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Quebec Separatism

The current debate about Quebecois separatism is the culmination of centuries of tension between English-Canada and French-Canada. Quebec was originally discovered and colonized by the French, but surrendered to the English following the French and Indian Wars and Treaty of Paris of 1763. The English were actually rather magnanimous in their treatment of the Quebecois (in stark contrast with the brutal deportation of the Acadians from Nova Scotia). The Quebecois were allowed to keep their religion and language, but could not hold public office unless they converted to Protestantism, which for the Catholic Quebecois was out of the question. As more English-Canadians (Anglophones) began to move into Quebec with the onset of industrialization, Quebec found itself with an Anglophone minority largely controlling a linguistically, culturally, and religiously distinct majority. As the Quebecois had always resented the English conquest of Quebec, this situation was bound to cause resentment and tension between the two groups.

With the 1867 founding of the Dominion of Canada, French was given status as official language in the federal government and in the provincial government in Quebec. Despite this, in 1870 New Brunswick, with its substantial Acadian minority in the Saint John Valley, abolished all Catholic schools, and later Manitoba banned French schools. This led to violence in Quebec as they became more focused on the plight of French-Canadians outside of Quebec. This sentiment is epitomized by Quebec's refusal to send troops to support Great Britain during World War I until they "got their schools back."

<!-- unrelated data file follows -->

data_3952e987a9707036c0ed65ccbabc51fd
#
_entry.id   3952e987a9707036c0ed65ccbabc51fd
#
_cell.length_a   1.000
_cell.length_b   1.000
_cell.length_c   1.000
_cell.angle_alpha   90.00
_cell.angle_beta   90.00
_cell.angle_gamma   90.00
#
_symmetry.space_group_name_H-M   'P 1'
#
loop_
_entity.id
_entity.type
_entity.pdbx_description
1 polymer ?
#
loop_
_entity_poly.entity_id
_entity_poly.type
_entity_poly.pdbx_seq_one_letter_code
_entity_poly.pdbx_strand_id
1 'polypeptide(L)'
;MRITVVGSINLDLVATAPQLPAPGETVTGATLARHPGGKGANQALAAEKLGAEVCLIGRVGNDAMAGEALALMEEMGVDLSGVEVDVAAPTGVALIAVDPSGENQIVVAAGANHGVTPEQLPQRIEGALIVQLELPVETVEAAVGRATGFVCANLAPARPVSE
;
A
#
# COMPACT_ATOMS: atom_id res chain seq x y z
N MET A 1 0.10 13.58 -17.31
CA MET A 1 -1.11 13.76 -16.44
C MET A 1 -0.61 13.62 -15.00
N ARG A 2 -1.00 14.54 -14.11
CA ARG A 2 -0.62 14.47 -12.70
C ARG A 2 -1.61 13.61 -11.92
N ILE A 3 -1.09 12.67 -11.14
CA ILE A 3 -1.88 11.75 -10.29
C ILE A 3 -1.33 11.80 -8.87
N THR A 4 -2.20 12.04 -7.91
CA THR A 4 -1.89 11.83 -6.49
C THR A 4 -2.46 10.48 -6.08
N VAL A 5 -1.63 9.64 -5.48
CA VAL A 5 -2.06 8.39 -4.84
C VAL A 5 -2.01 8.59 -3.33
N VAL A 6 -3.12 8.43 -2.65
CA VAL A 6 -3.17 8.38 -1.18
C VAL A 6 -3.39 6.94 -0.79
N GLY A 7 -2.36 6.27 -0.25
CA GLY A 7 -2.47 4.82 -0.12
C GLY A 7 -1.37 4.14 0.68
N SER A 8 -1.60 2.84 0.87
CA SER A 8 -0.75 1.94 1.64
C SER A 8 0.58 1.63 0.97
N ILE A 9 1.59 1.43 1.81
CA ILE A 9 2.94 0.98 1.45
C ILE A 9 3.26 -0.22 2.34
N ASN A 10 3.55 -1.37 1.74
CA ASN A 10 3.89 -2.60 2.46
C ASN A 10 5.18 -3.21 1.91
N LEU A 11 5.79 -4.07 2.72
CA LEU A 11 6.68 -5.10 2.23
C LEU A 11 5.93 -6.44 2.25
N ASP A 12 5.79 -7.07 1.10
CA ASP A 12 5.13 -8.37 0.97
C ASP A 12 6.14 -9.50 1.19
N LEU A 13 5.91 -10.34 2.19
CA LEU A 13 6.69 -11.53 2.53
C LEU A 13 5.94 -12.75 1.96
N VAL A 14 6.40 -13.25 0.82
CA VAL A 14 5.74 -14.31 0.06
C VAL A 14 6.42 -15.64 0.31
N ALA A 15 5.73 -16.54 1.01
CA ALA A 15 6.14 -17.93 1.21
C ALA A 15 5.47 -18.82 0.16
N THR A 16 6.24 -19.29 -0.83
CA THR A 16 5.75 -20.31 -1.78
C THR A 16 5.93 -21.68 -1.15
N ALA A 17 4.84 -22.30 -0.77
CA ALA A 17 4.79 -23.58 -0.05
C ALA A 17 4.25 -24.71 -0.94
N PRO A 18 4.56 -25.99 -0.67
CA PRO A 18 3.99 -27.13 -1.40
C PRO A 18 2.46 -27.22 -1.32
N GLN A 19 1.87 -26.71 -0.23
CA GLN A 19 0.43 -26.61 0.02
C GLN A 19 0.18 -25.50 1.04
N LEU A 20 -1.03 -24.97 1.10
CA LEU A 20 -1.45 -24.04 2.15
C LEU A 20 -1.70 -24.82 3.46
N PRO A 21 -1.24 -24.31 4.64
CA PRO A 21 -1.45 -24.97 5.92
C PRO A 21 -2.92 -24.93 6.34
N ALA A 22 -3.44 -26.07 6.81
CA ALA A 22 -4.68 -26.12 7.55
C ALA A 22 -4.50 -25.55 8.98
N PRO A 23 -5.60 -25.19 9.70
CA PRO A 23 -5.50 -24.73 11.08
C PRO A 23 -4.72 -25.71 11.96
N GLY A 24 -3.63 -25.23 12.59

Quebec society was undergoing considerable changes in the 20th century, moving away from its agrarian, Catholic, and conservative past and becoming increasingly urban and middle class. Premier Maurice Duplessis of the Union Nationale, a Quebecois nationalist and economic conservative, tried to keep Quebec agrarian and conservative, but the pressures to reform were too much. In the 1960s the movement to defend Quebecois culture and language moved into the political arena with Liberal Premier Jean Lesage's "Quiet Revolution," which included reforms to the social and educational infrastructure, controls on corruption, nationalization of power companies, and limiting the Catholic church's influence on politics, all designed to modernize Quebec society. But with the Union Nationale's return to power in 1966 certain cleavages in Quebec's politics could be seen between the federalist Liberals who thought that any reforms could be completed within the current federal system, while the Union Nationale, though federalist, was a firm believer in gaining more provincial power for Quebec (the slogan of Union Nationale Premier Daniel Johnson was "Equality or independence". From the left fringes of this cleavage a movement began to emerge that thought that Quebec would never be able to realize its goals within the federalist system, or within Canada, and began to push for independence from Canada. As a result, the separatist Parti Quebecois was formed, led by Rene Levesque, a former Liberal. It was also around this time, at the 1967 Worlds Fair in Montreal, that French President Charles de Gaulle closed a speech with "Vivre le Quebec libre!" ("Long live free Quebec"), drawing anger from the Canadian government and the adoration of separatists. It was then that the modern separatist movement began in earnest.